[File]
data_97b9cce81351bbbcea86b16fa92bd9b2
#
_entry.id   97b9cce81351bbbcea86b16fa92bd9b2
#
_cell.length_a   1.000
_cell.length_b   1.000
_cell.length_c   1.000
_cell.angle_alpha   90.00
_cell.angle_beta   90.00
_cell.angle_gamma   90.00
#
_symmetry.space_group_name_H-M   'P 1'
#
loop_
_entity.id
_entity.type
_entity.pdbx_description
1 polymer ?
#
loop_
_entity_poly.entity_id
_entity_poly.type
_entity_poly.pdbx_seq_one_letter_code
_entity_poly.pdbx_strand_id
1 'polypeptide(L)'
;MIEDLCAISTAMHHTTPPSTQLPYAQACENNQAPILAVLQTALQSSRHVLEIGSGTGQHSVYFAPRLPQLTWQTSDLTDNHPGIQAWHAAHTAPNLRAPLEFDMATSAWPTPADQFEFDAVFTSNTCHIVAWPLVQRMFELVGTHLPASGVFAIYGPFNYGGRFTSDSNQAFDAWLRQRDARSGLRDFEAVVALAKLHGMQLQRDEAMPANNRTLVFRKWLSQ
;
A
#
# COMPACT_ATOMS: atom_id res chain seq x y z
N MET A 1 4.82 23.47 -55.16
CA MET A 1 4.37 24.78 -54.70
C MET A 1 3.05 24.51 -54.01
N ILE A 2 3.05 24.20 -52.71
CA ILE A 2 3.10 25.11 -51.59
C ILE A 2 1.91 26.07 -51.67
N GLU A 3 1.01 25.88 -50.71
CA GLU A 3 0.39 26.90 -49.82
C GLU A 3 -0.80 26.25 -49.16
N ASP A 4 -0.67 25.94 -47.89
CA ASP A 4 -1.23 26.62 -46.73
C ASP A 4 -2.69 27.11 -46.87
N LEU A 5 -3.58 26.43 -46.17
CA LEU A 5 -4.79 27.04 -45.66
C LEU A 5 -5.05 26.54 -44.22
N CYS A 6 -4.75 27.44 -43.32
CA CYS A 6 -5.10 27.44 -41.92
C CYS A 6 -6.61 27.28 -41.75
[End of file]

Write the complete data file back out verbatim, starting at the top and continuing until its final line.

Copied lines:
data_97b9cce81351bbbcea86b16fa92bd9b2
#
_entry.id   97b9cce81351bbbcea86b16fa92bd9b2
#
_cell.length_a   1.000
_cell.length_b   1.000
_cell.length_c   1.000
_cell.angle_alpha   90.00
_cell.angle_beta   90.00
_cell.angle_gamma   90.00
#
_symmetry.space_group_name_H-M   'P 1'
#
loop_
_entity.id
_entity.type
_entity.pdbx_description
1 polymer ?
#
loop_
_entity_poly.entity_id
_entity_poly.type
_entity_poly.pdbx_seq_one_letter_code
_entity_poly.pdbx_strand_id
1 'polypeptide(L)'
;MIEDLCAISTAMHHTTPPSTQLPYAQACENNQAPILAVLQTALQSSRHVLEIGSGTGQHSVYFAPRLPQLTWQTSDLTDNHPGIQAWHAAHTAPNLRAPLEFDMATSAWPTPADQFEFDAVFTSNTCHIVAWPLVQRMFELVGTHLPASGVFAIYGPFNYGGRFTSDSNQAFDAWLRQRDARSGLRDFEAVVALAKLHGMQLQRDEAMPANNRTLVFRKWLSQ
;
A
#
# COMPACT_ATOMS: atom_id res chain seq x y z
N MET A 1 4.82 23.47 -55.16
CA MET A 1 4.37 24.78 -54.70
C MET A 1 3.05 24.51 -54.01
N ILE A 2 3.05 24.20 -52.71
CA ILE A 2 3.10 25.11 -51.59
C ILE A 2 1.91 26.07 -51.67
N GLU A 3 1.01 25.88 -50.71
CA GLU A 3 0.39 26.90 -49.82
C GLU A 3 -0.80 26.25 -49.16
N ASP A 4 -0.67 25.94 -47.89
CA ASP A 4 -1.23 26.62 -46.73
C ASP A 4 -2.69 27.11 -46.87
N LEU A 5 -3.58 26.43 -46.17
CA LEU A 5 -4.79 27.04 -45.66
C LEU A 5 -5.05 26.54 -44.22
N CYS A 6 -4.75 27.44 -43.32
CA CYS A 6 -5.10 27.44 -41.92
C CYS A 6 -6.61 27.28 -41.75